Following the fall of Jerusalem into the hands of Saladin, the founder of the Ayyubid dynasty in Egypt, Pope Gregory VIII called upon Europe’s three Christian monarchs — the rulers of France, Germany, and England — to conduct another crusade to take back the Holy Land.

The first major battle of the campaign was at Acre, located on Jerusalem’s coast. Although the Third Crusade was unsuccessful, it did result in a treaty deal granting safe passage for Christian pilgrims to the Holy Land.

LiDAR technology has been proven to significantly improve methods of scouting hidden artifacts without the need for archaeologists to conduct excavations.

A separate team of researchers in Cambodia recently uncovered a lost city of the Khmer Empire using LiDAR technology.

The ancient site was located deep in the mountainous Cambodian jungles where landmines still covered the fields, making it impossible for archaeologists to have conducted examinations of the site physically.

With LiDAR-driven discoveries popping up around the world, we’re sure to uncover more hidden treasures buried underneath the Earth’s surface—even though those treasures might not all be made of gold.

A cryptic 2,700-year-old pig skeleton found in Jerusalem’s City of David

A cryptic 2,700-year-old pig skeleton found in Jerusalem’s City of David

A cryptic 2,700-year-old pig skeleton found in Jerusalem’s City of David
An ancient pig skeleton is seen in Jerusalem, having been discovered in a building dating back to the First Temple.

Israeli archaeologists have unearthed the complete skeleton of a piglet in a place and time where you wouldn’t expect to find pork remains: a Jerusalem home dating to the First Temple period.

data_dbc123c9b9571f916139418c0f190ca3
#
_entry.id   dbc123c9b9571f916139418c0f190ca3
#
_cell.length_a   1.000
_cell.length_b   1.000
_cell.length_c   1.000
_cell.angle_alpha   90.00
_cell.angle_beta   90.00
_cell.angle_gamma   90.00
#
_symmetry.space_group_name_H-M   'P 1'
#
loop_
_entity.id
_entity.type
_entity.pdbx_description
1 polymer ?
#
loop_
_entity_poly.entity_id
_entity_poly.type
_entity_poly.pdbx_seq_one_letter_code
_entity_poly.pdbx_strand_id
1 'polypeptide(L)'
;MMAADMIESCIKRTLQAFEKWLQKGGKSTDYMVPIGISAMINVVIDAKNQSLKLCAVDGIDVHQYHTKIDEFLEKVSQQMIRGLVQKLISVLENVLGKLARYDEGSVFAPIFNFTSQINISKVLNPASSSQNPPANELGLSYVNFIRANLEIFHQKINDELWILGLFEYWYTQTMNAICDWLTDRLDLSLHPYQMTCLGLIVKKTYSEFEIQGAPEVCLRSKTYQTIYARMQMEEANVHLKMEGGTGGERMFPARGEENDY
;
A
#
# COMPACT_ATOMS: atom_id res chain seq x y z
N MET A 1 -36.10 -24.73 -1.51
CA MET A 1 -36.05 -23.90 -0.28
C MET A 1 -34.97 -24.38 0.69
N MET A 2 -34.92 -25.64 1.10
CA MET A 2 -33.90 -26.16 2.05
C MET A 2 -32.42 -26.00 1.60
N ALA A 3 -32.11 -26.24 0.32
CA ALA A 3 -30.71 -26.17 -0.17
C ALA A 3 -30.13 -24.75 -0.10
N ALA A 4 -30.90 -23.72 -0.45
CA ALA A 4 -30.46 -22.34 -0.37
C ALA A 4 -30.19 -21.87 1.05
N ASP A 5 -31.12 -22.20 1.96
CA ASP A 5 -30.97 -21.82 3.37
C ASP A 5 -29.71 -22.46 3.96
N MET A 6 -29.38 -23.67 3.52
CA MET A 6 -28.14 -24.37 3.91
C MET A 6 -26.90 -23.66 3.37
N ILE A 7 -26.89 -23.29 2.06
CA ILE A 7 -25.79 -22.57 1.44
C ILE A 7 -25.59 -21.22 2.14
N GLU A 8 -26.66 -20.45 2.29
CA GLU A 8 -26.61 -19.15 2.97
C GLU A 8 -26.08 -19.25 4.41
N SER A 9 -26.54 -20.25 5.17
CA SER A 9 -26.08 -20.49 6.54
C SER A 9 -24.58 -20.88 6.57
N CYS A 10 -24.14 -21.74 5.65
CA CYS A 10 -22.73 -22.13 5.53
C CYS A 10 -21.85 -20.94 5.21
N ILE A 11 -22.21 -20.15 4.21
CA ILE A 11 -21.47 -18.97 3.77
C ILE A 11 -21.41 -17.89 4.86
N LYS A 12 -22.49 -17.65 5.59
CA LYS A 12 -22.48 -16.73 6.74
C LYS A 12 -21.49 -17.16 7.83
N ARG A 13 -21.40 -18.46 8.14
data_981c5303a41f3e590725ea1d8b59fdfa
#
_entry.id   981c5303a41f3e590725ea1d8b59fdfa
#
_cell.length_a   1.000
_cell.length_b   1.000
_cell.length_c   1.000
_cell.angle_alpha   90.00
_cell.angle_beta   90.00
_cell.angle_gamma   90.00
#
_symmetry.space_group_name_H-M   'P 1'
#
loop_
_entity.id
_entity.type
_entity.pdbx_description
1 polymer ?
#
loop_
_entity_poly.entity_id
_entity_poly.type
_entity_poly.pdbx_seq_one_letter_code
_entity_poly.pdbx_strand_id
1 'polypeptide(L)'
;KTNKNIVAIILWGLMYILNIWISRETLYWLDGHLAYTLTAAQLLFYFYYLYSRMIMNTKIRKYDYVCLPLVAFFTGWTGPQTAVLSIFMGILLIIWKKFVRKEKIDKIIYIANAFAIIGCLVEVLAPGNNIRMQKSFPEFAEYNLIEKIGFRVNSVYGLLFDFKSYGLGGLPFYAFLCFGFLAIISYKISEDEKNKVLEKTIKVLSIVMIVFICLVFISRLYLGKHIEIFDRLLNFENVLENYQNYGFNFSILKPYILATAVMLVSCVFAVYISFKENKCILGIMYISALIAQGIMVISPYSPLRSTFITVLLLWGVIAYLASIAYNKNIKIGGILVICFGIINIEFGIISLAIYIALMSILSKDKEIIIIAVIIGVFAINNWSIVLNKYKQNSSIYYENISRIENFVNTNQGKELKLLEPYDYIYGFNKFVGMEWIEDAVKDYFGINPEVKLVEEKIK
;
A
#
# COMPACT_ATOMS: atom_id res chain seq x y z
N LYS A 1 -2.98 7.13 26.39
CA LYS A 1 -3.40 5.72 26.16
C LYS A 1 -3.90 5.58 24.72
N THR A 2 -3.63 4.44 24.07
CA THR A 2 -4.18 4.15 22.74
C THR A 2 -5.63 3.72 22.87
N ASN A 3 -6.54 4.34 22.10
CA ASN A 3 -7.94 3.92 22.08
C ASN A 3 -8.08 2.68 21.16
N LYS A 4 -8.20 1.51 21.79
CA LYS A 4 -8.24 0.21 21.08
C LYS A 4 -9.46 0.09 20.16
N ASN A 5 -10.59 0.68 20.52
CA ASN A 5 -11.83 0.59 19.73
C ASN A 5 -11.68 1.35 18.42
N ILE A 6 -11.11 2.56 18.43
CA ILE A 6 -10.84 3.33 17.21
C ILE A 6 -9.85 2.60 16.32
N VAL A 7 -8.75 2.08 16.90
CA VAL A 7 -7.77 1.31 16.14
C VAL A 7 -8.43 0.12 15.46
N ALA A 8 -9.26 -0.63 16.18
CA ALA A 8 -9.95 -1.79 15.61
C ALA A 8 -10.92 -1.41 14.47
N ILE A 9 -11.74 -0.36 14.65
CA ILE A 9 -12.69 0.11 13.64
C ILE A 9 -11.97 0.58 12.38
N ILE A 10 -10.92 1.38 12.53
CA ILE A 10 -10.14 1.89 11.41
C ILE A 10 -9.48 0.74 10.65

The 2,700-year-old porcine remains were found crushed by large pottery vessels and collapsed walls during excavations in the so-called City of David, the original nucleus of ancient Jerusalem. The team of archaeologists behind the discovery reported their findings in a study published in the June edition of the journal Near Eastern Archaeology.

The find of swine adds to previous research showing that pork was occasionally on the menu for the ancient Israelites and that biblical taboos on this and other prohibited foods only came to be observed centuries later, in the Second Temple period. It also ties into broader questions about when the Bible was written and when Judaism as we know it was born.

This little piggy wasn’t bacon

The animal’s skull clearly identifies it as a domestic pig, as opposed to a wild swine, and its presence indicates that pigs were raised for food in the capital of the ancient Kingdom of Judah, says Lidar Sapir-Hen, an archaeozoologist at Tel Aviv University and at the Steinhardt Museum of Natural History. The fact that the skeleton was found intact suggests that this specific piglet, less than seven months old, was not eaten, but died accidentally when the building was destroyed at some point in the eighth-century B.C.E, Sapir-Hen and colleagues report.

First Temple period structures near the Gihon Spring in Jerusalem’s City of David, where the pig skeleton was found along with the “butchered” remains of many other types of animals.

But there can be little doubt of what the piglet’s ultimate fate would have been having its home not collapsed for as yet unclear reasons. In addition to large storage jars and smaller cooking vessels, the room where the pig was unearthed also hosted dozens of animal bones from sheep, goats, cattle, gazelles, as well as fish and birds, the archaeologists report.

Most of these remains were burnt or showed signs of butchery, meaning the animals had long been dead and eaten when the building was destroyed, Sapir-Hen says.

This suggests that this room was where meals were prepared or eaten,” she says. “So this pig was just waiting for its turn.”